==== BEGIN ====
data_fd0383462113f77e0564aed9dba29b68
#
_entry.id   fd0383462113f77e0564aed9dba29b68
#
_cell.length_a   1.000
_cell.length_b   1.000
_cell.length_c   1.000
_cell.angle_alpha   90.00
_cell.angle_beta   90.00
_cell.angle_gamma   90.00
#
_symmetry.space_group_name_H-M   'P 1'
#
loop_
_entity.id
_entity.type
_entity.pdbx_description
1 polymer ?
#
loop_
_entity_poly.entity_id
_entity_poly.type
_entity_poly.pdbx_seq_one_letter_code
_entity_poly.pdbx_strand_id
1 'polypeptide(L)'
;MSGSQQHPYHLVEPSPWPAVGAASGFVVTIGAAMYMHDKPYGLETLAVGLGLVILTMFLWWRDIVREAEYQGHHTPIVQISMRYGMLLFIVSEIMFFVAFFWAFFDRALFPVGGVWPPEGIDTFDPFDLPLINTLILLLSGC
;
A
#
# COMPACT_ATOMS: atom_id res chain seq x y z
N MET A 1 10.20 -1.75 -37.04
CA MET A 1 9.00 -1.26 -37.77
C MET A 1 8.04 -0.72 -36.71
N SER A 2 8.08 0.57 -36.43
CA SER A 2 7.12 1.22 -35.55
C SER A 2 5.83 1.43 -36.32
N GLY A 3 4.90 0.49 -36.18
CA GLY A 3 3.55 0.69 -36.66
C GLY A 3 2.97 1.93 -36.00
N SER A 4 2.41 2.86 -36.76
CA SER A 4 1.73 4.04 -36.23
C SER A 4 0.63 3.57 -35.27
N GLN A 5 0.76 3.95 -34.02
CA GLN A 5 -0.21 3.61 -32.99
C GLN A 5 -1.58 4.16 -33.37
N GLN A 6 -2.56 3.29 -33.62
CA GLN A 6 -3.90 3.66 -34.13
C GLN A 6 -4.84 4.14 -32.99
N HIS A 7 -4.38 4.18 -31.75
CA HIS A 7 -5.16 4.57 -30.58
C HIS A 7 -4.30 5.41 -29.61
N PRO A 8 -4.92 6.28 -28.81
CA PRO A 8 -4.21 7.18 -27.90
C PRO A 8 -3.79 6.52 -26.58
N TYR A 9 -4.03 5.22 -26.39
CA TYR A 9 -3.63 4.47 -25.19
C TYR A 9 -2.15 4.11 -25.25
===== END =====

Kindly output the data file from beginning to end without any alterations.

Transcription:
data_fd0383462113f77e0564aed9dba29b68
#
_entry.id   fd0383462113f77e0564aed9dba29b68
#
_cell.length_a   1.000
_cell.length_b   1.000
_cell.length_c   1.000
_cell.angle_alpha   90.00
_cell.angle_beta   90.00
_cell.angle_gamma   90.00
#
_symmetry.space_group_name_H-M   'P 1'
#
loop_
_entity.id
_entity.type
_entity.pdbx_description
1 polymer ?
#
loop_
_entity_poly.entity_id
_entity_poly.type
_entity_poly.pdbx_seq_one_letter_code
_entity_poly.pdbx_strand_id
1 'polypeptide(L)'
;MSGSQQHPYHLVEPSPWPAVGAASGFVVTIGAAMYMHDKPYGLETLAVGLGLVILTMFLWWRDIVREAEYQGHHTPIVQISMRYGMLLFIVSEIMFFVAFFWAFFDRALFPVGGVWPPEGIDTFDPFDLPLINTLILLLSGC
;
A
#
# COMPACT_ATOMS: atom_id res chain seq x y z
N MET A 1 10.20 -1.75 -37.04
CA MET A 1 9.00 -1.26 -37.77
C MET A 1 8.04 -0.72 -36.71
N SER A 2 8.08 0.57 -36.43
CA SER A 2 7.12 1.22 -35.55
C SER A 2 5.83 1.43 -36.32
N GLY A 3 4.90 0.49 -36.18
CA GLY A 3 3.55 0.69 -36.66
C GLY A 3 2.97 1.93 -36.00
N SER A 4 2.41 2.86 -36.76
CA SER A 4 1.73 4.04 -36.23
C SER A 4 0.63 3.57 -35.27
N GLN A 5 0.76 3.95 -34.02
CA GLN A 5 -0.21 3.61 -32.99
C GLN A 5 -1.58 4.16 -33.37
N GLN A 6 -2.56 3.29 -33.62
CA GLN A 6 -3.90 3.66 -34.13
C GLN A 6 -4.84 4.14 -32.99
N HIS A 7 -4.38 4.18 -31.75
CA HIS A 7 -5.16 4.57 -30.58
C HIS A 7 -4.30 5.41 -29.61
N PRO A 8 -4.92 6.28 -28.81
CA PRO A 8 -4.21 7.18 -27.90
C PRO A 8 -3.79 6.52 -26.58
N TYR A 9 -4.03 5.22 -26.39
CA TYR A 9 -3.63 4.47 -25.19
C TYR A 9 -2.15 4.11 -25.25